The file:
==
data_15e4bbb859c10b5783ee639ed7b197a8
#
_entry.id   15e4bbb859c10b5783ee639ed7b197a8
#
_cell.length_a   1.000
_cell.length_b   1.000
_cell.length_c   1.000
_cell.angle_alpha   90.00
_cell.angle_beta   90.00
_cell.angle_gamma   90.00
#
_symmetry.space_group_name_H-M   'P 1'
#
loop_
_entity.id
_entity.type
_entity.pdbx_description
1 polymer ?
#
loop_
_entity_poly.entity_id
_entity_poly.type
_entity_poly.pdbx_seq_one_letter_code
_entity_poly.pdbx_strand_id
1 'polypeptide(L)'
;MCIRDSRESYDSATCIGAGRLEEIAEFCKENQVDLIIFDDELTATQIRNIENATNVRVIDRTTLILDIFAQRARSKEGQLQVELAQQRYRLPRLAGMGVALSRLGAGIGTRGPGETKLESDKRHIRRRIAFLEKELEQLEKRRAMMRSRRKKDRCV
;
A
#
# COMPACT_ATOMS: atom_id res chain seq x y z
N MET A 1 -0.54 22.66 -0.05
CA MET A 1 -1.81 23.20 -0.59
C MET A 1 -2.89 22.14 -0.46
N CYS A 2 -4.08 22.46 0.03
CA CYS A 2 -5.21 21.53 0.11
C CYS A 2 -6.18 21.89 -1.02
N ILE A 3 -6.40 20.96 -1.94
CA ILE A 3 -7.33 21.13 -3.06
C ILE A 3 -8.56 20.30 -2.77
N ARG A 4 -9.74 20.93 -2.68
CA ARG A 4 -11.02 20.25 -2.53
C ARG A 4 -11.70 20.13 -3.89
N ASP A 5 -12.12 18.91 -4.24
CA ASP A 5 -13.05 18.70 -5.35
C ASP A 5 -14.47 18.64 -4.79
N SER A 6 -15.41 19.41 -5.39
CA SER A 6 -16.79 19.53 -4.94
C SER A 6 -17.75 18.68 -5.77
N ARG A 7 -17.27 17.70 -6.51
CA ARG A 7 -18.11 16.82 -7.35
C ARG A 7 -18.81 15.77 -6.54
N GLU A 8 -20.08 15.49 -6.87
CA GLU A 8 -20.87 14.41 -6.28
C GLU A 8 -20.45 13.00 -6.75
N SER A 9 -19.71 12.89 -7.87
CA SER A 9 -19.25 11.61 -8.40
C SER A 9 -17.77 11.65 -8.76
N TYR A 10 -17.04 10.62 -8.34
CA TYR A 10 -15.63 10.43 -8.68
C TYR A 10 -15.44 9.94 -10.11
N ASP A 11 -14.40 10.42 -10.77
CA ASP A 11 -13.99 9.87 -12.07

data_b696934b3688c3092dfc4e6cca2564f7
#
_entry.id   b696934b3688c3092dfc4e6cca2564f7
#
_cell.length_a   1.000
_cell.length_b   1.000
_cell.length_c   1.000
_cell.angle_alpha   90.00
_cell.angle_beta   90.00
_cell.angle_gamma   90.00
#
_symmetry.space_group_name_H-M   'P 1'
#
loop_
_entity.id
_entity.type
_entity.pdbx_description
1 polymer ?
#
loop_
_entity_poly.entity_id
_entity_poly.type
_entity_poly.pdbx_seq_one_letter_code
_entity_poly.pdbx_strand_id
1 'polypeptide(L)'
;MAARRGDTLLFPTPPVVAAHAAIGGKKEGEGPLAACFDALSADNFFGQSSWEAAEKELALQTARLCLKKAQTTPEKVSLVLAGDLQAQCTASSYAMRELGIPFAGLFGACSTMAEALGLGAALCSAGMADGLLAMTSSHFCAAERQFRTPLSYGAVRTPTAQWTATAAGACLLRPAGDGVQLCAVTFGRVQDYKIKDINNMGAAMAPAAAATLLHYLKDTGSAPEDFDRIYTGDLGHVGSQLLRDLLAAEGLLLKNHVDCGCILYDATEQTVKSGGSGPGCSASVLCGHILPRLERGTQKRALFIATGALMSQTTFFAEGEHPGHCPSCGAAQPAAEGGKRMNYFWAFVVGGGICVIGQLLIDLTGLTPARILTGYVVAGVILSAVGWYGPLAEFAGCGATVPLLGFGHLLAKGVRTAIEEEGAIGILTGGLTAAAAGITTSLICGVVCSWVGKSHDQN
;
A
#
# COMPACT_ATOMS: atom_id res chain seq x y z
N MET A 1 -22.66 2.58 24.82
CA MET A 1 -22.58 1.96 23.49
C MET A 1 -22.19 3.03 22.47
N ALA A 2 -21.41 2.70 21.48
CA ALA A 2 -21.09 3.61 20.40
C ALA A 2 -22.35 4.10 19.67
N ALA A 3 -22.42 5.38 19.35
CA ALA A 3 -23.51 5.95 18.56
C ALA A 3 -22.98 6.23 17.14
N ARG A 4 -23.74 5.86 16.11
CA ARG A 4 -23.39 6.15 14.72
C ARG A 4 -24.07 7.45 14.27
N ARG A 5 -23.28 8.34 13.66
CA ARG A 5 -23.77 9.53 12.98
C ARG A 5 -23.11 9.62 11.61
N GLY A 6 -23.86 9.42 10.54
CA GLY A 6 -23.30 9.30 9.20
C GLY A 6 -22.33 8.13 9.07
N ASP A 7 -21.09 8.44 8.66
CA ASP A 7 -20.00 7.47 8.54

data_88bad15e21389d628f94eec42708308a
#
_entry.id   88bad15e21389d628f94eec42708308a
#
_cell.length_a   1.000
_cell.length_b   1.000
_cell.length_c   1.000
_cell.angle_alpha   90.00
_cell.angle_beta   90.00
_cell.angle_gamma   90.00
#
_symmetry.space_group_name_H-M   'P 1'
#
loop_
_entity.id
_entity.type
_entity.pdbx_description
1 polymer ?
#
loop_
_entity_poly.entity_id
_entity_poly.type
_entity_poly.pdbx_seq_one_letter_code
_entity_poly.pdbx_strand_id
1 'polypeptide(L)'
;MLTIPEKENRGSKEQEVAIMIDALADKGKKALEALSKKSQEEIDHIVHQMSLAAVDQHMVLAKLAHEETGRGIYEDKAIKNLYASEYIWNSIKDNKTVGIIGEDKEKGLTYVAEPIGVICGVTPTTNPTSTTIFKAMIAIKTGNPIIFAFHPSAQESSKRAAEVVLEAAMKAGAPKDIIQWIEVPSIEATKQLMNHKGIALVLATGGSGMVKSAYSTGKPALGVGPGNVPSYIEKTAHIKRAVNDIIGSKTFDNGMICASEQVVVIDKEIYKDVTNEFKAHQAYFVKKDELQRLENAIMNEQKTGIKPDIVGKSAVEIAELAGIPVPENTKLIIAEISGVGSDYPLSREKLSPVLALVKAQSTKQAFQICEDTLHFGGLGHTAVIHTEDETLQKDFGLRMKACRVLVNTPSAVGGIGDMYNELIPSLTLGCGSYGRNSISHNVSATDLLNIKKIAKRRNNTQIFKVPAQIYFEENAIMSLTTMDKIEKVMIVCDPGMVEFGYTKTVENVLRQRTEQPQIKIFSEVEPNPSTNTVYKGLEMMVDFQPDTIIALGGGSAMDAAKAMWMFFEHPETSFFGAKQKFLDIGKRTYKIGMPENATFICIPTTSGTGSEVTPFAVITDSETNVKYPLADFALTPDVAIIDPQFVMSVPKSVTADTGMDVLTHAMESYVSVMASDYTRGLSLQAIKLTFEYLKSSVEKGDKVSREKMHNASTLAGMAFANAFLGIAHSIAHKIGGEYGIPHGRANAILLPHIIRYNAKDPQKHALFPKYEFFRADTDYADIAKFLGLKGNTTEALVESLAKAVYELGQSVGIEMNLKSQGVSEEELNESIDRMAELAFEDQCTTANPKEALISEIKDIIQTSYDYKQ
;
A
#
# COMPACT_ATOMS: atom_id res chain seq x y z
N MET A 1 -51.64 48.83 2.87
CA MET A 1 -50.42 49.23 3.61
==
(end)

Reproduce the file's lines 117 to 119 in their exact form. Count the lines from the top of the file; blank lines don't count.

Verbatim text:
_cell.length_a   1.000
_cell.length_b   1.000
_cell.length_c   1.000